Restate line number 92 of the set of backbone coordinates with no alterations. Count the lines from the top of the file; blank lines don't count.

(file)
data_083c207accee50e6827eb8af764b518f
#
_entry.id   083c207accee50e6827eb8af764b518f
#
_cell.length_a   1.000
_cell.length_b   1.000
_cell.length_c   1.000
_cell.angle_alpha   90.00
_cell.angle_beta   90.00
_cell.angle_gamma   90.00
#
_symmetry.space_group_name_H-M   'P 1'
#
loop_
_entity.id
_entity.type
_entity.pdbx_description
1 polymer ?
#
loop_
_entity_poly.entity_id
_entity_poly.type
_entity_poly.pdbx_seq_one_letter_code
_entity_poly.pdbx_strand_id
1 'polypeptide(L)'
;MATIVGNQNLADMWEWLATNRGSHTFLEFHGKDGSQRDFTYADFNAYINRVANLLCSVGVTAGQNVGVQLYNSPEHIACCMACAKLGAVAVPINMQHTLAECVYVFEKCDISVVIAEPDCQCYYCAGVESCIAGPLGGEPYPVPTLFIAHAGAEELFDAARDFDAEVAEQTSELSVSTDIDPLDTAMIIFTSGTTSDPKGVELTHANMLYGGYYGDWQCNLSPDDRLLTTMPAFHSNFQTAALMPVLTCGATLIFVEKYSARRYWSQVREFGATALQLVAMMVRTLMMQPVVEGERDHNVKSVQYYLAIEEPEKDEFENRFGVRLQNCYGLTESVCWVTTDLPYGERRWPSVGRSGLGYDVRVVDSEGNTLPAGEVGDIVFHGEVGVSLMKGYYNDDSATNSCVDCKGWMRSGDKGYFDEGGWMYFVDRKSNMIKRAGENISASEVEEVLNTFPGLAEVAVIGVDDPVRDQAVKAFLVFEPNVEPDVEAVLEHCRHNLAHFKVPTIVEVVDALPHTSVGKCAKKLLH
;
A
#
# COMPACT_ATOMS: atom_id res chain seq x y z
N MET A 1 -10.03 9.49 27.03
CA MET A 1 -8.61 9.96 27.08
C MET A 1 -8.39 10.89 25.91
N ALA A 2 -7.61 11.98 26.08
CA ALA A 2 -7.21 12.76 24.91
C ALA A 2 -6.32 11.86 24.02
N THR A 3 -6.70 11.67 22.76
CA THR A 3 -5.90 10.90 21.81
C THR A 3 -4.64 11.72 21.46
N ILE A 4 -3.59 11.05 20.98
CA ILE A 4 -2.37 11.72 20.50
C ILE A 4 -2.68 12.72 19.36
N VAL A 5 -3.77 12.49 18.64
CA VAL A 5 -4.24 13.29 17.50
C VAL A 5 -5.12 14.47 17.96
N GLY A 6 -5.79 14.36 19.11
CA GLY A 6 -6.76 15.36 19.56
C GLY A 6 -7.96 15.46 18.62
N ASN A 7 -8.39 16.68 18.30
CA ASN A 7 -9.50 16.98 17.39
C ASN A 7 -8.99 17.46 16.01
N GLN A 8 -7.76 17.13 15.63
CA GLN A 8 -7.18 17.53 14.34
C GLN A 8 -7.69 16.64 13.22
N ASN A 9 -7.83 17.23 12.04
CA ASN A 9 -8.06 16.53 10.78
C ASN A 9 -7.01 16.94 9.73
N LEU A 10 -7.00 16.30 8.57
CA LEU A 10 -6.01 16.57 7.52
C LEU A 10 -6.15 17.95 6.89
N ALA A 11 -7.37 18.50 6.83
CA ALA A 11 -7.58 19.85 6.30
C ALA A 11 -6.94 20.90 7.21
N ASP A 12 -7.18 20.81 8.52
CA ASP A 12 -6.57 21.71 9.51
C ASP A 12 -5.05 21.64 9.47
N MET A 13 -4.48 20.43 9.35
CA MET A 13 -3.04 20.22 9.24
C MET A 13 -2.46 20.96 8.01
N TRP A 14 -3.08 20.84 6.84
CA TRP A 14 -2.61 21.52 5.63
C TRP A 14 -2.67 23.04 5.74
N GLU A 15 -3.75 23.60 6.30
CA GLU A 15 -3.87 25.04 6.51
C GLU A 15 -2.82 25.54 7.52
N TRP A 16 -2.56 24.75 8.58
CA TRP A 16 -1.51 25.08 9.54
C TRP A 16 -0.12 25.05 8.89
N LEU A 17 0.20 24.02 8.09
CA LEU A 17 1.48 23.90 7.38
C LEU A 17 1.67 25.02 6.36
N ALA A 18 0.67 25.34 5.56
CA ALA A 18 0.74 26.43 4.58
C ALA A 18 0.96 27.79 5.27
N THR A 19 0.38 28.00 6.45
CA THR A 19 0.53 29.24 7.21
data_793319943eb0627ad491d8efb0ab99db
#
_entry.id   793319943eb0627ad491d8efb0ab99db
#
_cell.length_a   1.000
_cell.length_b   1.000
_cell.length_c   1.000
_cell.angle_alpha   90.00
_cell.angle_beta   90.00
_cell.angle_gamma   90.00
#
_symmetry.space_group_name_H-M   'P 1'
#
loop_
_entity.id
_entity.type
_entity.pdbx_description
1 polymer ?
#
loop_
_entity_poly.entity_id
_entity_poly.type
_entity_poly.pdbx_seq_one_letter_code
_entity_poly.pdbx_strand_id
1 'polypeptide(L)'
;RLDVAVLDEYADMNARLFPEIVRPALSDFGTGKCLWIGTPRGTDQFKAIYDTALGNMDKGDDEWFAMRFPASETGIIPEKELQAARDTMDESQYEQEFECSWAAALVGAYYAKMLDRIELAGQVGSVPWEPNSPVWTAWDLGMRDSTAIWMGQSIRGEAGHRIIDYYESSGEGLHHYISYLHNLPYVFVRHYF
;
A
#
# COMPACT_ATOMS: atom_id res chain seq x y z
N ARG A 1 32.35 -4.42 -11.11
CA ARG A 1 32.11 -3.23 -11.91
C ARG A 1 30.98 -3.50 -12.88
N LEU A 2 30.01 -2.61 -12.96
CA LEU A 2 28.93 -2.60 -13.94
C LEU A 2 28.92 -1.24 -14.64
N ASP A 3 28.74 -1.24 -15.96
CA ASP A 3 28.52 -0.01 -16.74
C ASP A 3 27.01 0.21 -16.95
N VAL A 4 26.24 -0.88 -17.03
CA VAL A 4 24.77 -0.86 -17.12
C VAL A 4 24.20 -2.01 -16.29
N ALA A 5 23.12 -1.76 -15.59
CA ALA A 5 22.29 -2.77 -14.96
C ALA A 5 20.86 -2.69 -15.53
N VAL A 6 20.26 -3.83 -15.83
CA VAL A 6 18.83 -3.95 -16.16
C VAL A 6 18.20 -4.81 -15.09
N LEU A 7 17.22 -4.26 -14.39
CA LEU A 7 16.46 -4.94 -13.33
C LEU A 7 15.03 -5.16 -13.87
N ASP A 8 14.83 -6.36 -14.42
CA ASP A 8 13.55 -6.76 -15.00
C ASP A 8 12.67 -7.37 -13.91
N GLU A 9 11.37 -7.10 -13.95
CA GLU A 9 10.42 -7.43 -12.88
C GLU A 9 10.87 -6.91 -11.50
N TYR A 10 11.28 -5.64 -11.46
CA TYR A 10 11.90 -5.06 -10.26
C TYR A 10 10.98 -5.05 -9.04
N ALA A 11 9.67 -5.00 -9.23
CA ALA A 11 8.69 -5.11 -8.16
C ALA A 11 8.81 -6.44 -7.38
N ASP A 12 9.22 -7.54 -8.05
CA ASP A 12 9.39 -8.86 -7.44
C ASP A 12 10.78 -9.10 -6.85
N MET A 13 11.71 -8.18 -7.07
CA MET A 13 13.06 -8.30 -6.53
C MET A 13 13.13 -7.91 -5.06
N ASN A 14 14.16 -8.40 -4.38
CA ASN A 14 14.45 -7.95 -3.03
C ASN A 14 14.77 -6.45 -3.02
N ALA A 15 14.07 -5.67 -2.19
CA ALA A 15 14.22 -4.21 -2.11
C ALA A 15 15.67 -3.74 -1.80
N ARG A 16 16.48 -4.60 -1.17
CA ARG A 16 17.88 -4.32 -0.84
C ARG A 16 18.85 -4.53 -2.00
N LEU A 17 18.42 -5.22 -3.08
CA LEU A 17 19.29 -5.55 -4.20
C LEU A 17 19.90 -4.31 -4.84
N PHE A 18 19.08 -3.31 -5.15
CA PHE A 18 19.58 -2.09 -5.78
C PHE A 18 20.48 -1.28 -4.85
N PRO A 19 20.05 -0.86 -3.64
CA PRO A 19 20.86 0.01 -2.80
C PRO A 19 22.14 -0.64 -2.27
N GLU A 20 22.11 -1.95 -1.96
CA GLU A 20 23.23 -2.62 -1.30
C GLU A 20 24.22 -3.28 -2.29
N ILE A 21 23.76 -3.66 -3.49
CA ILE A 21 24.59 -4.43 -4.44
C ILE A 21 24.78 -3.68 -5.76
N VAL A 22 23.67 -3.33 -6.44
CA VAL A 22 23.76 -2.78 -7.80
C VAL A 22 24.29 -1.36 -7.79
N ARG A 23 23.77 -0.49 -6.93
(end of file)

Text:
_cell.length_b   1.000